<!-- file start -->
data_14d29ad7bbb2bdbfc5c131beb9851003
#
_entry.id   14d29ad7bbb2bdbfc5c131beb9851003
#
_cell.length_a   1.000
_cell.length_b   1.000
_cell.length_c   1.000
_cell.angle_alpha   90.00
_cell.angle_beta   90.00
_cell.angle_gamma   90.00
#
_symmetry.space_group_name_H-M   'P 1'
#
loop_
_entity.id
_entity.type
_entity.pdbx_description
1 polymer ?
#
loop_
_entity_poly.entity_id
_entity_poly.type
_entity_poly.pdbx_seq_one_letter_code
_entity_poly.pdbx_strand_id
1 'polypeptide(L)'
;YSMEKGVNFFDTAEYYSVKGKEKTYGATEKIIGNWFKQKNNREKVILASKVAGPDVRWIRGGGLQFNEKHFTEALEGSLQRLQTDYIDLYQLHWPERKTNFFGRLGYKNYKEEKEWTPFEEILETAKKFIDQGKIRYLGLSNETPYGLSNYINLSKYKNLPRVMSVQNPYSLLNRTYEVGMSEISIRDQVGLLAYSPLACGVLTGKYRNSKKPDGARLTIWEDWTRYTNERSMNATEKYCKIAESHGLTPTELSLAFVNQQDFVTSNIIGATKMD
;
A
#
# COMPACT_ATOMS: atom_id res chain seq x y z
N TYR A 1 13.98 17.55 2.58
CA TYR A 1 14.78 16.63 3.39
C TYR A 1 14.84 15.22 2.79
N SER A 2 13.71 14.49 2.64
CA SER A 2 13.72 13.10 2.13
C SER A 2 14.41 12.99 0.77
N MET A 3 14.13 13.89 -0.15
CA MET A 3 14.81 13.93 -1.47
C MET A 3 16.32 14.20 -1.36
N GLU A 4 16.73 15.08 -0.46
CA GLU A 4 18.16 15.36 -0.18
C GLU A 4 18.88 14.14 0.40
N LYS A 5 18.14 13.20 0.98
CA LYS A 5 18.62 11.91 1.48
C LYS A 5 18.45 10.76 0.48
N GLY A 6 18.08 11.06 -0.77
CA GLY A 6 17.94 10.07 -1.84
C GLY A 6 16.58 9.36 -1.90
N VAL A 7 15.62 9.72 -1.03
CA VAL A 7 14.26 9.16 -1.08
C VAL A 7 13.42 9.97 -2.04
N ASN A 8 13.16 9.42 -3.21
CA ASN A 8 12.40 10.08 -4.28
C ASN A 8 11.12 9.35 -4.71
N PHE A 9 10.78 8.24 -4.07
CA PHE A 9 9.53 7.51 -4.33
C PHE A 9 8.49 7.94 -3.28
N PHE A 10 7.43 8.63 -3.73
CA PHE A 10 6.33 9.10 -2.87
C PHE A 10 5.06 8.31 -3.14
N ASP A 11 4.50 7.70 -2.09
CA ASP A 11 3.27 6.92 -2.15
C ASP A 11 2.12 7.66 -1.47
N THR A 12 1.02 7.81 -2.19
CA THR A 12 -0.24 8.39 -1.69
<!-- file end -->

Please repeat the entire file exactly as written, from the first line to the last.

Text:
data_14d29ad7bbb2bdbfc5c131beb9851003
#
_entry.id   14d29ad7bbb2bdbfc5c131beb9851003
#
_cell.length_a   1.000
_cell.length_b   1.000
_cell.length_c   1.000
_cell.angle_alpha   90.00
_cell.angle_beta   90.00
_cell.angle_gamma   90.00
#
_symmetry.space_group_name_H-M   'P 1'
#
loop_
_entity.id
_entity.type
_entity.pdbx_description
1 polymer ?
#
loop_
_entity_poly.entity_id
_entity_poly.type
_entity_poly.pdbx_seq_one_letter_code
_entity_poly.pdbx_strand_id
1 'polypeptide(L)'
;YSMEKGVNFFDTAEYYSVKGKEKTYGATEKIIGNWFKQKNNREKVILASKVAGPDVRWIRGGGLQFNEKHFTEALEGSLQRLQTDYIDLYQLHWPERKTNFFGRLGYKNYKEEKEWTPFEEILETAKKFIDQGKIRYLGLSNETPYGLSNYINLSKYKNLPRVMSVQNPYSLLNRTYEVGMSEISIRDQVGLLAYSPLACGVLTGKYRNSKKPDGARLTIWEDWTRYTNERSMNATEKYCKIAESHGLTPTELSLAFVNQQDFVTSNIIGATKMD
;
A
#
# COMPACT_ATOMS: atom_id res chain seq x y z
N TYR A 1 13.98 17.55 2.58
CA TYR A 1 14.78 16.63 3.39
C TYR A 1 14.84 15.22 2.79
N SER A 2 13.71 14.49 2.64
CA SER A 2 13.72 13.10 2.13
C SER A 2 14.41 12.99 0.77
N MET A 3 14.13 13.89 -0.15
CA MET A 3 14.81 13.93 -1.47
C MET A 3 16.32 14.20 -1.36
N GLU A 4 16.73 15.08 -0.46
CA GLU A 4 18.16 15.36 -0.18
C GLU A 4 18.88 14.14 0.40
N LYS A 5 18.14 13.20 0.98
CA LYS A 5 18.62 11.91 1.48
C LYS A 5 18.45 10.76 0.48
N GLY A 6 18.08 11.06 -0.77
CA GLY A 6 17.94 10.07 -1.84
C GLY A 6 16.58 9.36 -1.90
N VAL A 7 15.62 9.72 -1.03
CA VAL A 7 14.26 9.16 -1.08
C VAL A 7 13.42 9.97 -2.04
N ASN A 8 13.16 9.42 -3.21
CA ASN A 8 12.40 10.08 -4.28
C ASN A 8 11.12 9.35 -4.71
N PHE A 9 10.78 8.24 -4.07
CA PHE A 9 9.53 7.51 -4.33
C PHE A 9 8.49 7.94 -3.28
N PHE A 10 7.43 8.63 -3.73
CA PHE A 10 6.33 9.10 -2.87
C PHE A 10 5.06 8.31 -3.14
N ASP A 11 4.50 7.70 -2.09
CA ASP A 11 3.27 6.92 -2.15
C ASP A 11 2.12 7.66 -1.47
N THR A 12 1.02 7.81 -2.19
CA THR A 12 -0.24 8.39 -1.69